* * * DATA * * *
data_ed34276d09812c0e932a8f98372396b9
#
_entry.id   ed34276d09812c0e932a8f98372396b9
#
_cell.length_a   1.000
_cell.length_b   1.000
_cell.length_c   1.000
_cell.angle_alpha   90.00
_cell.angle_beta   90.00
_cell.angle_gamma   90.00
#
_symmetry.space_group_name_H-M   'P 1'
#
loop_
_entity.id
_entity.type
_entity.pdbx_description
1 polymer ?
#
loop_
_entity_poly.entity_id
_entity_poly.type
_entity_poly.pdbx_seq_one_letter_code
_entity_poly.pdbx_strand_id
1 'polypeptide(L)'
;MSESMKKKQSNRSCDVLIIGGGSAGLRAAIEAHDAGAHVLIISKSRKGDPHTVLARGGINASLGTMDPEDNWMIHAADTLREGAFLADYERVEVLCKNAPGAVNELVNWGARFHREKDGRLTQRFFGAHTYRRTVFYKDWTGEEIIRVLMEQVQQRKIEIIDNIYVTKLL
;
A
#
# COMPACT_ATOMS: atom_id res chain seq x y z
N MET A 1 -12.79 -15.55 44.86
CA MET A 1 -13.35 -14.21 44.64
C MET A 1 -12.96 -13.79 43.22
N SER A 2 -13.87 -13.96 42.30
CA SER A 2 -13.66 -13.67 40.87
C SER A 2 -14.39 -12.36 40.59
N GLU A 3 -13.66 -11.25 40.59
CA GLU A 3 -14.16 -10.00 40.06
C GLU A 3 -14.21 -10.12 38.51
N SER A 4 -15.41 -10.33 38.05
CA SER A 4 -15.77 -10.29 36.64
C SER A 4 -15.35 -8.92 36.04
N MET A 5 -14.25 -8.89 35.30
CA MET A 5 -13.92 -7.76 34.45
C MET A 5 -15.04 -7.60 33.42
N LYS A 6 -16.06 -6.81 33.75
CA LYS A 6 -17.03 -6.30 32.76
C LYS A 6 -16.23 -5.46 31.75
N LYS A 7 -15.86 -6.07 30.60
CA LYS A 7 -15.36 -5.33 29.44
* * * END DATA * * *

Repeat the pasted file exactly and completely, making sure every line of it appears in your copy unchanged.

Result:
data_ed34276d09812c0e932a8f98372396b9
#
_entry.id   ed34276d09812c0e932a8f98372396b9
#
_cell.length_a   1.000
_cell.length_b   1.000
_cell.length_c   1.000
_cell.angle_alpha   90.00
_cell.angle_beta   90.00
_cell.angle_gamma   90.00
#
_symmetry.space_group_name_H-M   'P 1'
#
loop_
_entity.id
_entity.type
_entity.pdbx_description
1 polymer ?
#
loop_
_entity_poly.entity_id
_entity_poly.type
_entity_poly.pdbx_seq_one_letter_code
_entity_poly.pdbx_strand_id
1 'polypeptide(L)'
;MSESMKKKQSNRSCDVLIIGGGSAGLRAAIEAHDAGAHVLIISKSRKGDPHTVLARGGINASLGTMDPEDNWMIHAADTLREGAFLADYERVEVLCKNAPGAVNELVNWGARFHREKDGRLTQRFFGAHTYRRTVFYKDWTGEEIIRVLMEQVQQRKIEIIDNIYVTKLL
;
A
#
# COMPACT_ATOMS: atom_id res chain seq x y z
N MET A 1 -12.79 -15.55 44.86
CA MET A 1 -13.35 -14.21 44.64
C MET A 1 -12.96 -13.79 43.22
N SER A 2 -13.87 -13.96 42.30
CA SER A 2 -13.66 -13.67 40.87
C SER A 2 -14.39 -12.36 40.59
N GLU A 3 -13.66 -11.25 40.59
CA GLU A 3 -14.16 -10.00 40.06
C GLU A 3 -14.21 -10.12 38.51
N SER A 4 -15.41 -10.33 38.05
CA SER A 4 -15.77 -10.29 36.64
C SER A 4 -15.35 -8.92 36.04
N MET A 5 -14.25 -8.89 35.30
CA MET A 5 -13.92 -7.76 34.45
C MET A 5 -15.04 -7.60 33.42
N LYS A 6 -16.06 -6.81 33.75
CA LYS A 6 -17.03 -6.30 32.76
C LYS A 6 -16.23 -5.46 31.75
N LYS A 7 -15.86 -6.07 30.60
CA LYS A 7 -15.36 -5.33 29.44